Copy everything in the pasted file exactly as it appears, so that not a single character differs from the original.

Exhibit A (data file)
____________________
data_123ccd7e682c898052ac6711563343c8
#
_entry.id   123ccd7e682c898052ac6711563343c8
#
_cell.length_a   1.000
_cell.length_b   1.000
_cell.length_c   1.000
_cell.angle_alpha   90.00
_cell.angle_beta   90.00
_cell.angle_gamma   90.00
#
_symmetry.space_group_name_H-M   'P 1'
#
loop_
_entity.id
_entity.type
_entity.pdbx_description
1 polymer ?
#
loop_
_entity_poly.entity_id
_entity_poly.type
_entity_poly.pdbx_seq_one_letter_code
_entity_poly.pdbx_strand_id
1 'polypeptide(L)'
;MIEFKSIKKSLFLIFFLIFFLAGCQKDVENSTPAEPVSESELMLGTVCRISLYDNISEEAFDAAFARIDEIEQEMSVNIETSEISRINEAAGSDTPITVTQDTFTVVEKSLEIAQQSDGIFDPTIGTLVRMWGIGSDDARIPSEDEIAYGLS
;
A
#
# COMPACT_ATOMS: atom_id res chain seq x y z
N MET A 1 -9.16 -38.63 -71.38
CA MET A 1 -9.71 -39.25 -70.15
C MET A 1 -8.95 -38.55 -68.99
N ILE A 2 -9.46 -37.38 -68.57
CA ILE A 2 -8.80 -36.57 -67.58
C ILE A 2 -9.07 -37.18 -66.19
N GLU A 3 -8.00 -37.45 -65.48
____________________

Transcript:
data_123ccd7e682c898052ac6711563343c8
#
_entry.id   123ccd7e682c898052ac6711563343c8
#
_cell.length_a   1.000
_cell.length_b   1.000
_cell.length_c   1.000
_cell.angle_alpha   90.00
_cell.angle_beta   90.00
_cell.angle_gamma   90.00
#
_symmetry.space_group_name_H-M   'P 1'
#
loop_
_entity.id
_entity.type
_entity.pdbx_description
1 polymer ?
#
loop_
_entity_poly.entity_id
_entity_poly.type
_entity_poly.pdbx_seq_one_letter_code
_entity_poly.pdbx_strand_id
1 'polypeptide(L)'
;MIEFKSIKKSLFLIFFLIFFLAGCQKDVENSTPAEPVSESELMLGTVCRISLYDNISEEAFDAAFARIDEIEQEMSVNIETSEISRINEAAGSDTPITVTQDTFTVVEKSLEIAQQSDGIFDPTIGTLVRMWGIGSDDARIPSEDEIAYGLS
;
A
#
# COMPACT_ATOMS: atom_id res chain seq x y z
N MET A 1 -9.16 -38.63 -71.38
CA MET A 1 -9.71 -39.25 -70.15
C MET A 1 -8.95 -38.55 -68.99
N ILE A 2 -9.46 -37.38 -68.57
CA ILE A 2 -8.80 -36.57 -67.58
C ILE A 2 -9.07 -37.18 -66.19
N GLU A 3 -8.00 -37.45 -65.48